Protection de la vie privée

Don’t Fall for Fake

About those bots

Children are interacting with more and more nonhuman “voices” coming out of devices, apps, and sites these days – mostly at home, but perhaps increasingly at school. Sometimes they’re called “chatbots,” sometimes “virtual assistants,” often just “bots.” This is a simple Q&A activity designed to get children to think out loud together (or simply with you) about interacting with bots.


Learn about this interactive technology showing up in more and more places  in students’ lives.

Identify experiences with bots of various kinds.

 Analyze the impact these technologies can have on daily life – both positive  and negative.

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More and more people use bots these days. Have you heard that word used? Some people call them “chatbots” or “virtual assistants.” They’re used for a gazillion things: playing games, checking the weather, answering questions, getting directions, notifying you when time’s up, etc. Sometimes they have a human name, other times their names just describe what they do, such as Dog A Day, a bot that sends a photo of a dog every day. Bots can be on mobile devices, online, in cars, or they can be special devices people keep in different rooms of their home. Let’s chat about what experiences your children have had with bots and get our thinking about them rolling. Here are some questions for us to consider: 

  • Do you know what a bot is? 
  • How many of you have talked to a bot? On what kind of device? 
  • Who wants to tell us what that’s like? 
  • What do you think bots work best for (examples to get people thinking: ask for the weather report, get the news, play a game, ask for information)? 
  • Bots use what’s called AI, or artificial intelligence. In a way, AI learns from what you ask so it can get better at helping you. To do this, bots sometimes “remember,” or record, what you ask and say. Does that make you think about what you’d tell a bot? If so, what would you tell it and what kind of information would you keep to yourself? 
  • Do you think it’s like talking to a human being? How is it and how is it not like that? 
  • How do people you know treat or talk to their bots? 
  • How would you talk to it? Would you be kind, or would you sometimes yell at it? 
  • Is it okay for people to yell at bots? Why or why not? (Is it like practicing a certain kind of interaction?) 
  • Sometimes really little kids think bots are humans. What would you tell a little sister, brother, or cousin to help them understand what they’re chatting with? 
  • If bots can learn from us humans, can you think of something we shouldn’t say because you wouldn’t want your bot to learn it? (Hint: Think back to the activities in “Share with Care” and talk about how they relate to this.)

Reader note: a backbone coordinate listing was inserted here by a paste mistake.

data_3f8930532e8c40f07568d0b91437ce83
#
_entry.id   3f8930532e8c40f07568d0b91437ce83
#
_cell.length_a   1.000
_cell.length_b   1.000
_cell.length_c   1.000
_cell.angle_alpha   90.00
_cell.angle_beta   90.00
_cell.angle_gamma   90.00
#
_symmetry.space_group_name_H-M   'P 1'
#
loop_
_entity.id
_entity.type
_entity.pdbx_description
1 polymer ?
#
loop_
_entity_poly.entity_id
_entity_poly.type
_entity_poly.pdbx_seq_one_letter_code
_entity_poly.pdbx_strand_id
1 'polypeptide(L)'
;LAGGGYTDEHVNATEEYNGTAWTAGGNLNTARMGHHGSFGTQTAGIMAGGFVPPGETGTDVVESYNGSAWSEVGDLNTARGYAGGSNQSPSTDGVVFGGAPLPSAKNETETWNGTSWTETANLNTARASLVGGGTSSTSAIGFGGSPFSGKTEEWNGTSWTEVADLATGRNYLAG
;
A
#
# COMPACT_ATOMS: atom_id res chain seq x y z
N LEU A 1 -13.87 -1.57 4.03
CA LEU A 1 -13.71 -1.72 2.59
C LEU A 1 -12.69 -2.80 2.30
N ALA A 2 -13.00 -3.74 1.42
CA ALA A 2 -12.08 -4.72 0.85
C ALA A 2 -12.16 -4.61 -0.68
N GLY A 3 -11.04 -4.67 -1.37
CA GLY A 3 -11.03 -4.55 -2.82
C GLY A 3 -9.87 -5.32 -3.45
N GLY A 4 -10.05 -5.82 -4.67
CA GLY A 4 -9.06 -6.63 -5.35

• Is it possible to classify information as “good or bad” or “real or fake”? How can we try to answer these questions?

Note: Try to keep the discussion open-ended; this activity is designed to engage critical thinking, not deliver any conclusions.


After the discussion, on your home devices, search for images of bots and information (including news coverage) about them. Search terms might include “bots,” “chatbots,” “digital assistants,” or “virtual assistants.” Decide in family if the information is good and write a one-paragraph summary about


Critical thinking is one of the best, most long-lasting “tools” we have for keeping our tech use positive – and the great thing is that it’s a tool that gets better every time we use it. Thinking out loud together is a powerful, fun way to use and improve that tool



Also called a “chatbot” or “virtual assistant,” this is a piece of software that operates online or on a network to automatically answer questions, follow commands (like giving directions to your new friend’s house), or do simple tasks (like play a song).


An attempt to scam you or trick you into sharing login information or other personal information online. Phishing is usually done through email, ads, or sites that look similar to ones you’re already used to.


A phishing scam where an attacker targets you more precisely by using pieces of your own personal information.


A dishonest attempt to make money or gain something else of value by tricking people.


Able to be relied on to do what is right or what is needed.


Real, genuine, true, or accurate; not fake or copied.


Something that can be proven or shown to be true or correct.


False; an action or message designed to fool, trick, or mislead someone.


Someone controlling or influencing another person or situation unfairly, dishonestly, or under threat. Alternatively, things you find online may be manipulated, such as a photo that has been edited to make you believe something that isn’t true.


Tricking someone in order to get something valuable from them.


A program that shields your computer from most scams and tricks.


Words or actions intended to be cruel or hurtful. Can also refer to harmful software intended to do damage to a person’s device, account, or personal information.


Creating a fake identity or account on a social networking service to trick people into sharing their personal information or into believing they’re talking to a real person behind a legitimate account, profile, or page.


Manipulative online content, posts, or ads designed to capture people’s attention and get them to click on a link or webpage, often to grow views or site traffic in order to make money.